Skip to Content

Federal judge finds Postal Service wrongfully fired Oregon probationary mail carrier, orders $141K in lost wages, damages

US Postal Service

Labor Dept. says 9 workers were fired after reporting injuries; USPS says judge found no 'systemic practice'

PORTLAND, Ore. (KTVZ) – After a two-day bench trial, the U.S. Department of Labor said, a federal judge has ordered the U.S. Postal Service to pay $141,307 in lost wages and damages for emotional distress suffered to an Oregon probationary mail carrier who the agency fired after they reported an on-the-job injury to their supervisor and filed an accident report.

Judge Adrienne Nelson of the U.S. District Court for the District of Oregon found USPS discriminated against and wrongfully terminated the employee 21 days after the worker reported that they suffered a leg injury near the end of their shift as they unloaded mail from a USPS truck. The agency fired the worker 11 days before the probationary period ended.

The judgment follows an investigation by the department’s Occupational Safety and Health Administration and litigation filed by the department’s Office of the Solicitor when an administrative settlement could not be reached.

In this case, the worker had been hired to work in the Postal Service's Dallas, Oregon office, but was reassigned to the Monmouth office, the Labor Department said. The employee mostly worked at the Corvallis office, with occasional work at other Oregon offices.

Since 2020, the department has filed nine federal lawsuits to protect USPS probationary employees similarly fired after reporting injuries in California, Oregon, Pennsylvania and Washington. In several of these lawsuits, the department said it found USPS did not follow its own policies and procedures related to probation, including timely evaluation of the employee and completion of probationary reports, namely PS Form 1750. In the Oregon decision, the judge noted that USPS’ failure to do so provided “evidence of retaliatory intent.”

“Unconscionably, the U.S. Postal Service has fired probationary employees repeatedly after they reported workplace injuries,” said Regional Solicitor of Labor Marc Pilotin in San Francisco. “Employees and their families are harmed by these baseless terminations. In fact, the Oregon court found they caused ‘significant mental, emotional and financial stress’.”

In addition to these lawsuits, the department has identified a repeated pattern of similar actions by USPS. Since 2020, OSHA has resolved five related investigations in California, Florida, Illinois and New Jersey, and currently has three similar cases awaiting trial against USPS in Washington state. Federal law forbids employers from taking adverse actions or punishing employees who report an injury or workplace hazard.

The department says the latest Oregon decision is one of several recent court orders in its favor. In a Washington case decided last year, a federal court in Tacoma issued a summary judgment, finding the USPS did retaliate against a probationary employee who reported a workplace injury.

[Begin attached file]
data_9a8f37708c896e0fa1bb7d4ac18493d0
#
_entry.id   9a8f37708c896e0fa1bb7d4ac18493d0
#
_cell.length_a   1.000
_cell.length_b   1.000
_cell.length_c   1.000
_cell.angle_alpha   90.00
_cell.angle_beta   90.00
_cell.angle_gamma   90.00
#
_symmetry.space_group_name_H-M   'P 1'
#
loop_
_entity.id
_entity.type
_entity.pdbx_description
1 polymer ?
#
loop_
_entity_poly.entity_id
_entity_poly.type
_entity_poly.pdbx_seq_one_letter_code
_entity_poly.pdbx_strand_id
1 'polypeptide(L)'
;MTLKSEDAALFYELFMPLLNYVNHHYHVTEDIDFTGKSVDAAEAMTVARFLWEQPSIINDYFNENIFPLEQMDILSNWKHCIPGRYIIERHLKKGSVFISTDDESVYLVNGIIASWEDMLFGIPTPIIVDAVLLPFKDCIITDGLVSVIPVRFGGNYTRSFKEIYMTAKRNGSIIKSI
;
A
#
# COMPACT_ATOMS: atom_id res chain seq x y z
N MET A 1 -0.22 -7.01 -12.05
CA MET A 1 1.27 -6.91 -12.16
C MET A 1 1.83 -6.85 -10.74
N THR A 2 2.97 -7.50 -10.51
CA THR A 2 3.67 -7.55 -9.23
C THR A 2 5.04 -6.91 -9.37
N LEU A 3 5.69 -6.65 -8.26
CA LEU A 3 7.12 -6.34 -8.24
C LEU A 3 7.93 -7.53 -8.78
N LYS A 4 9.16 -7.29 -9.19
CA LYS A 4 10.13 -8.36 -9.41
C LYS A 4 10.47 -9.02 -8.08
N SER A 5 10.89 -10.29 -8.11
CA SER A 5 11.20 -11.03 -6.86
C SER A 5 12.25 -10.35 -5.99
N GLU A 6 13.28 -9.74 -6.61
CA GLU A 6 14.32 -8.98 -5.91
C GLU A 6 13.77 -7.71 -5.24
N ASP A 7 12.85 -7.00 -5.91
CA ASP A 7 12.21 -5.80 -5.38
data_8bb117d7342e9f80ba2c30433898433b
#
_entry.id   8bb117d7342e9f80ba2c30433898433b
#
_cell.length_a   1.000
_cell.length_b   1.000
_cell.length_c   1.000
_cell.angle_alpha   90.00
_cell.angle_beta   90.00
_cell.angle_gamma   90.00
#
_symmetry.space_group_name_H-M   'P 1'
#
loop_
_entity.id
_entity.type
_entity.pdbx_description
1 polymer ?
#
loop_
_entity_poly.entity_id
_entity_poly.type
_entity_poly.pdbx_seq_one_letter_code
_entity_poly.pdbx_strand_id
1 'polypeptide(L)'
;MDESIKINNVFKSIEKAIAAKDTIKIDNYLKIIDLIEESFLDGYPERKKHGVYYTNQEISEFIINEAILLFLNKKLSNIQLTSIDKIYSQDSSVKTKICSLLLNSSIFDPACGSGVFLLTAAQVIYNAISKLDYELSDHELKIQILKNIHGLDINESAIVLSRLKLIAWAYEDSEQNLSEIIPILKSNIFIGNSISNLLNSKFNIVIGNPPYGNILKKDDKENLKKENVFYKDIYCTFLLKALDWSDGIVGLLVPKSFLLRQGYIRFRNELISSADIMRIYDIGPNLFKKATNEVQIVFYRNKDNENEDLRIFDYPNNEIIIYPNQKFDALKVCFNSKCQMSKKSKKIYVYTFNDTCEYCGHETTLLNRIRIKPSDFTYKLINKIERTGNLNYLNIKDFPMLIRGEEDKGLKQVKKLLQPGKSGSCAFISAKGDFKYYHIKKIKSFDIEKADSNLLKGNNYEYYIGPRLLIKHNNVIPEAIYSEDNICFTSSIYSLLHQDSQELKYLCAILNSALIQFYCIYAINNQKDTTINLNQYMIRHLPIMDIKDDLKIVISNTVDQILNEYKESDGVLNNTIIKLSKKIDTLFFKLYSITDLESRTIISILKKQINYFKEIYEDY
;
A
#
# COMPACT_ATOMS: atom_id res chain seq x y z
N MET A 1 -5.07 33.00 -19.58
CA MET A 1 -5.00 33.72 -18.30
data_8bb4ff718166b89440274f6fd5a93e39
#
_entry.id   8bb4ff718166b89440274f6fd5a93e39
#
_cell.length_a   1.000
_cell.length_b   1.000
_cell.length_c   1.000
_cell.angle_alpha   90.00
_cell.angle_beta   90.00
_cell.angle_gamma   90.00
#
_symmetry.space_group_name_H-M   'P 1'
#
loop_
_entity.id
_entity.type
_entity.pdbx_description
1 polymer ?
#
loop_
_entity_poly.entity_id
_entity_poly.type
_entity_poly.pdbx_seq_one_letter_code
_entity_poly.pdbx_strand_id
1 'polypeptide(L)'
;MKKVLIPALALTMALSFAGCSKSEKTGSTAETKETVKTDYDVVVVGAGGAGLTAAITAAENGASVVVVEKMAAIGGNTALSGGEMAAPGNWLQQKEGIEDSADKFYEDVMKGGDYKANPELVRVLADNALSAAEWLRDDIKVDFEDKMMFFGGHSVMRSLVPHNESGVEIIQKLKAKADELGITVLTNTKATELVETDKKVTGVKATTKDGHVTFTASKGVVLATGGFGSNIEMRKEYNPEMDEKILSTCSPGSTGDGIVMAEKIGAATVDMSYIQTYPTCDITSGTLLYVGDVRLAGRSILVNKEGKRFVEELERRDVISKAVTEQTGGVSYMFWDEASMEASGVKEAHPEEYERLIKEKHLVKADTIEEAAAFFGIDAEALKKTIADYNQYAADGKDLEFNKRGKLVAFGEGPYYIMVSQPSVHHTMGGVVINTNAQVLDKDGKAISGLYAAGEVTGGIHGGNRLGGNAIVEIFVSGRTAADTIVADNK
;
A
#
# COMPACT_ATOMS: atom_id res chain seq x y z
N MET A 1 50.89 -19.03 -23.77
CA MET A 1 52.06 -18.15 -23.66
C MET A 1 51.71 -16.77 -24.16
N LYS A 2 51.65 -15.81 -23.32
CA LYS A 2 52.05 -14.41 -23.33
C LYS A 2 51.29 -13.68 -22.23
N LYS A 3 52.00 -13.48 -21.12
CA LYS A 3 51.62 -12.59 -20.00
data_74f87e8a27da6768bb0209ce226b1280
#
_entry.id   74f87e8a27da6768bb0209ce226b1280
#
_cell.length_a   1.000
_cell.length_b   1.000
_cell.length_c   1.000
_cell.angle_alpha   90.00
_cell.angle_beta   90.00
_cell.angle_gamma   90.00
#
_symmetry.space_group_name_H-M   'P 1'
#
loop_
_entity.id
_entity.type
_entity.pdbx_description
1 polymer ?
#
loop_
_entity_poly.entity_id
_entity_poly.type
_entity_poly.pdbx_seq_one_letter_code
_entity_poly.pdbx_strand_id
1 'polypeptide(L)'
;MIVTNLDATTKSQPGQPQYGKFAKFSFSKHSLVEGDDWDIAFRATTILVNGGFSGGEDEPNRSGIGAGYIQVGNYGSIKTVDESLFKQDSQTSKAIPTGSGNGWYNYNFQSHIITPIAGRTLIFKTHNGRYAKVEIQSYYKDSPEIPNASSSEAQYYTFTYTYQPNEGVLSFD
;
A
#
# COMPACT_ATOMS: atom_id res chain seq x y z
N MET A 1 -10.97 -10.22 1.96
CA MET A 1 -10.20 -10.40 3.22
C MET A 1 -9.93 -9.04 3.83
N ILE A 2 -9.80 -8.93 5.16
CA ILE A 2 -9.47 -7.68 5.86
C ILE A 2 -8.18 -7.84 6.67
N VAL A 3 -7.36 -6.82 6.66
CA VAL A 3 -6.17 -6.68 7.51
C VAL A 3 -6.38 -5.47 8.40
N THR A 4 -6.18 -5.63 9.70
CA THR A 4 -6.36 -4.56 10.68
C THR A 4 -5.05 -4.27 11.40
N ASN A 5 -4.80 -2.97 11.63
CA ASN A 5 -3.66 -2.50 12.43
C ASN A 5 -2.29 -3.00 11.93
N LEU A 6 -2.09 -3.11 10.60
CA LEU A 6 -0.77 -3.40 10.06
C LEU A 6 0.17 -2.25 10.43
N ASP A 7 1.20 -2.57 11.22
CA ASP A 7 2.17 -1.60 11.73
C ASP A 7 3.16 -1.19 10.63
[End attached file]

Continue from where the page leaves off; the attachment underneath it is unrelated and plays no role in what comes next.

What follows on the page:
In a case currently pending, the court stated it would draw negative inferences against the USPS regarding why it terminated the employee and ordered it to pay the department $37,222 in attorney’s fees for its failure to preserve critical evidence by destroying text messages and throwing the personnel records of a probationary mail carrier — fired one day after they reported a workplace injury — into the garbage. The court’s final decisions about back wages, damages and other issues are pending trial.

“We will continue to combat retaliation and seek systemic change at USPS to ensure it protects those workers who deliver for our country,” Pilotin added.

Learn more about OSHA’s Whistleblower Protection Programs.

Kim Frum, the Northwest regional spokeswoman for the USPS, provided this statement to NewsChannel 21 in response to the judge's ruling:

"Our clear policy is that we do not terminate probationary or remove career employees for reporting accidents or injuries.

"The safety or our employees and our customers is a top priority for the Postal Service. In that regard, employees that knowingly/and or repeatedly disregard safety rules designed to protect them and other employees from injury and prevent accidents may be subject to disciplinary action. depending on the specific circumstances.

"In her recent decision, Adrienne Nelson, District Judge, United States District Court for the District of Oregon, held quite clearly there is not a systemic practice within the Postal Service to act against employees reporting accidents. We continue to examine other aspects of the decision and have no further comment at this time," Frum concluded.

Article Topic Follows: Crime And Courts

Jump to comments ↓

Author Profile Photo

Barney Lerten

Barney is the digital content director for NewsChannel 21. Learn more about Barney here.


KTVZ NewsChannel 21 is committed to providing a forum for civil and constructive conversation.

Please keep your comments respectful and relevant. You can review our Community Guidelines by clicking here

If you would like to share a story idea, please submit it here.

Skip to content